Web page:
Original air date: January 17, 1993
Notable guest stars: Stephen James Carver as Ibudan, Edward Laurence Albert as Zayra, Max Grodénchik as Rom (recurring), Rosalind Chao as Keiko O’Brien (recurring), Hana Hatae as Molly O’Brien (recurring)
In a nutshell: When an old adversary of Odo’s is murdered, the locals grab their torches and pitchforks and demand some good ol’ space frontier justice. Keiko O’Brien arrives and decides to ruin the life of every child on the station.
Say hello to: Keiko O’Brien, Molly O’Brien, Rom (he was actually in the first episode, but has his first lines here), and Broik (Quark’s faithful waiter)
Say goodbye to: Ibudan (kind of)
Missing in action: Nobody! The gang’s all here!
Words of wisdom: “Laws change depending on who’s making them. Cardassian one day, Federation the next, but justice is justice.” – Odo
Frankenstein’s monster meets Jessica Fletcher
Our young, brash, horny doctor intrudes on Dax in a holosuite, where she’s crouched on the floor balancing a digital bubble with her brain waves (or something). Seeing an opportunity to get closer to the striking young science officer, Bashir purports to be a great lover of puzzles and insists that Dax let him try the big mind-bubble thing. She gives Bashir a chance and he fails almost immediately.
Bashir invites Dax to dinner, but she refuses and tries to let Bashir down gently by saying Trills don’t engage in “normal” human relationships. Just then, Commander Sisko stops by to take Dax to dinner, leaving Bashir alone in the holosuite with a big dorky bubble to solve and steam coming out of his ears.
At Quark’s, Odo sits and watches the comings and goings of various patrons. He soon takes notice of Miles O’Brien and his wife, Keiko, who are having a fairly loud argument at a table above them. Keiko tells Miles that she doesn’t like DS9, it’s not a good place to raise a child, and she has nothing to do since the station doesn’t need a botanist.
Odo and Quark discuss the intricacies and pitfalls of humanoid bonding. Odo reveals that he’s never mated and has no desire to, mostly because women are nags. Meanwhile Sisko and Dax try to figure out how their relationship should work now that she’s no longer the same old man Sisko remembers. Upstairs, the O’Brien fight ends with Keiko storming off.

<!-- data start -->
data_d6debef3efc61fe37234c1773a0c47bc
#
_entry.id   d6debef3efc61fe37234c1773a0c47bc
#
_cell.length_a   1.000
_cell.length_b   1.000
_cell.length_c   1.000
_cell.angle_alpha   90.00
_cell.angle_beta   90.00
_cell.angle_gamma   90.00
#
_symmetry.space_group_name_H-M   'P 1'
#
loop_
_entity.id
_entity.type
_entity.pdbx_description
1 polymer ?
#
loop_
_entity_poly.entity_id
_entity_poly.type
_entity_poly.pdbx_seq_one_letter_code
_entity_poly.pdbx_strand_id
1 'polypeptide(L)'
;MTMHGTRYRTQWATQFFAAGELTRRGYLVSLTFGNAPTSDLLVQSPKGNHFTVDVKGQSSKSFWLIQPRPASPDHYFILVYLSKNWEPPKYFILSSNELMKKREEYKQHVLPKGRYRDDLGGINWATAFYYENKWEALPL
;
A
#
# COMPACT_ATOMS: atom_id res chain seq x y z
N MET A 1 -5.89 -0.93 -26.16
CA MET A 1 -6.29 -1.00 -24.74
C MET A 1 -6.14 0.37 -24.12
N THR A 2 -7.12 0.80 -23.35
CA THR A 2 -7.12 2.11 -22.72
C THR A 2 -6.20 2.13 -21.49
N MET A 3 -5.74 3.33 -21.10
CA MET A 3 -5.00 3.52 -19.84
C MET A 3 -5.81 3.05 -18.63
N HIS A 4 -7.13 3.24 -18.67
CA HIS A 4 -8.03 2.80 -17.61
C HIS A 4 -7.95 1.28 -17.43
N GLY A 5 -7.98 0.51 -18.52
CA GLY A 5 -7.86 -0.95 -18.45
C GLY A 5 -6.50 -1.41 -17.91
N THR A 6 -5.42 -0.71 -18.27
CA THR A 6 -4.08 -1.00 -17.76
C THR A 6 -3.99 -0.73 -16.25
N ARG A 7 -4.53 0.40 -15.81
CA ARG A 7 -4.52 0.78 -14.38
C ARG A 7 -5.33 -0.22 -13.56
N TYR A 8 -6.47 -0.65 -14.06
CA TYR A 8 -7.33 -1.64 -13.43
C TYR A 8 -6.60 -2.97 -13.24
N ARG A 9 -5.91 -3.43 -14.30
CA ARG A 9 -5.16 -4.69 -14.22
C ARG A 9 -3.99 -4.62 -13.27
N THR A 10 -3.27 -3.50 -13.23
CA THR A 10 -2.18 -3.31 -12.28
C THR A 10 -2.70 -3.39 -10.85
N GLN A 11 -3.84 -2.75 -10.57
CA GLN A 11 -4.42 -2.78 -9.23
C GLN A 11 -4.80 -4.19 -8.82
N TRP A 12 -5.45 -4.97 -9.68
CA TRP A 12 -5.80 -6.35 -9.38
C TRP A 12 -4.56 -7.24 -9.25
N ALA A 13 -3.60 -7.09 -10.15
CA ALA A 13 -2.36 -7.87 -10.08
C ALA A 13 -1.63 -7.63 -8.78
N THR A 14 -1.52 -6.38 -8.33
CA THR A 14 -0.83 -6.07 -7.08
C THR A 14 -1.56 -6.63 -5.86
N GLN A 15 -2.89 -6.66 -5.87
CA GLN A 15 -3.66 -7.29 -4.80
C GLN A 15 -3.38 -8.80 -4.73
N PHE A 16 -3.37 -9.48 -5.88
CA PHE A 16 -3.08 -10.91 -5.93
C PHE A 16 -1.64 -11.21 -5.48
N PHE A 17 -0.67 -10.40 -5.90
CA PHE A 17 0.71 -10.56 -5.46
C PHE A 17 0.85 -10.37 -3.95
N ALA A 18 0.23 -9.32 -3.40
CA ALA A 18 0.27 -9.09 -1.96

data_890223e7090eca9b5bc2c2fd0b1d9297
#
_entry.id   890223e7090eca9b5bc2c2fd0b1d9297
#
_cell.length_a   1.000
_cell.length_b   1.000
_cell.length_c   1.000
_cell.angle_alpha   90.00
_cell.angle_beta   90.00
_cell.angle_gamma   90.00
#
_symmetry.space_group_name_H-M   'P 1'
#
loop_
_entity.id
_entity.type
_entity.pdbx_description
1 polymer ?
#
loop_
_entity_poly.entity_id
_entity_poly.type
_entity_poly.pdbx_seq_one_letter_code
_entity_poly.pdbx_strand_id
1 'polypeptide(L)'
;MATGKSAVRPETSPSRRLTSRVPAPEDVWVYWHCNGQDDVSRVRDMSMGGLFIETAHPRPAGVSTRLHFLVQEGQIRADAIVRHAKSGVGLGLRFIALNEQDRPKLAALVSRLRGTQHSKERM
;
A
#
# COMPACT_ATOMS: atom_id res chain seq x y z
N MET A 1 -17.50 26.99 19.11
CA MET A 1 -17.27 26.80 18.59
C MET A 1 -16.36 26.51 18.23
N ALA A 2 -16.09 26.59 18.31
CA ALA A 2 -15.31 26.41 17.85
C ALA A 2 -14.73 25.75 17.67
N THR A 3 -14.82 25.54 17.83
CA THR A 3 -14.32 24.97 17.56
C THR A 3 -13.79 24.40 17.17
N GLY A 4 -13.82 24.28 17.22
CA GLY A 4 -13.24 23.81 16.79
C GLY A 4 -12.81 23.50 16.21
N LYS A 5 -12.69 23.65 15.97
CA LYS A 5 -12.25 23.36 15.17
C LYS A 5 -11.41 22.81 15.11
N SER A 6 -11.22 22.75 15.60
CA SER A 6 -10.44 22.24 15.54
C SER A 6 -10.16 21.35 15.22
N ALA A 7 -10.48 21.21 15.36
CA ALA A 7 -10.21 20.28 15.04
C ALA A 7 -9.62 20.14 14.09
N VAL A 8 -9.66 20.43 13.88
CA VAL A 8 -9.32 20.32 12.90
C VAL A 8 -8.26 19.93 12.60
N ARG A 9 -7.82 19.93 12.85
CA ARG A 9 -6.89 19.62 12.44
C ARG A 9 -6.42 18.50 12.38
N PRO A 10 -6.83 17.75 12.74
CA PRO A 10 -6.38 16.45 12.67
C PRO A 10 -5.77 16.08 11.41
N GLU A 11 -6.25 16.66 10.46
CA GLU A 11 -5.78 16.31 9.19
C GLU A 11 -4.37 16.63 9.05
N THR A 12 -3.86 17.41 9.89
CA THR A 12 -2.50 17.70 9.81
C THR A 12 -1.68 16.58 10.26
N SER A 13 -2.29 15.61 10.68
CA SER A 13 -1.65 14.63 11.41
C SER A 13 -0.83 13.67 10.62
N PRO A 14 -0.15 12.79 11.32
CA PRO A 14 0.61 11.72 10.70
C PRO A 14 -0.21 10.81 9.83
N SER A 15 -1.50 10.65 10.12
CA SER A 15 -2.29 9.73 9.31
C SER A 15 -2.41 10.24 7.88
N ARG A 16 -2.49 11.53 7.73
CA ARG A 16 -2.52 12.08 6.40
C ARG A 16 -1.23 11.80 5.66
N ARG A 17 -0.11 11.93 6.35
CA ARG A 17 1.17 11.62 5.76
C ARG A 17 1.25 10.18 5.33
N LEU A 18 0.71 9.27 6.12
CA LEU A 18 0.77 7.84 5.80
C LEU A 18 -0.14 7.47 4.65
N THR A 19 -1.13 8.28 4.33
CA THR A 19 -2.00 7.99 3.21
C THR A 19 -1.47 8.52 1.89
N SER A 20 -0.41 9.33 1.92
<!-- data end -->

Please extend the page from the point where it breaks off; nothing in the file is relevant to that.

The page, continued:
Odo suddenly notices a Bajoran playing dabo and immediately gets up to confront him. The security chief rather brusquely informs the mystery man that he’s not welcome on DS9. The two get into a scuffle, but Sisko breaks them up. Odo tells the offensive dabo player that he has 26 hours (a Bajoran day) to leave the station.
Out on the Promenade, Jake spots a Ferengi who looks to be about his age. It’s Quark’s little miscreant nephew, and he tries to give Jake the cold shoulder while purchasing a massive disgusting-looking popsicle from a vendor. After Jake refuses to give up, the Ferengi reveals that his name is Nog.
Back in Sisko’s office, the commander and Odo talk about the incident at Quark’s. Odo explains that the man, Ibudan, lived on the station during the Occupation and made his living as a war profiteer. After Ibudan killed a Cardassian officer trying to shake him down for a bribe, Odo arrested him and he went to prison on murder charges. After the end of the Cccupation, the new Bajoran government pardoned Ibudan and set him free. Sisko understand Odo’s distaste, but refuses to let him take the law into his own hands. Odo promises to get rid of Ibudan somehow.
Later on, Ibudan is getting a massage from a holographic masseuse with freaky waffle-fry hands. A gloved hand enters the frame to shove the masseuse out of the way and then stabs Ibudan in the back with a large knife.
The investigation begins with Sisko, Kira, and Odo scouring for clues in the empty holosuite while Bashir checks out the now-stone cold Ibudan. The security logs show that the door opened only twice – once to let Ibudan in and once more to let the killer out. Since there’s no evidence of a transporter being involved, the team concludes that the killer must have somehow entered the holosuite with or after Ibudan did without being noticed. Sisko orders a DNA sweep of the holosuite to figure out who’s been in there and decides to prevent ships from departing the station until the killer is found.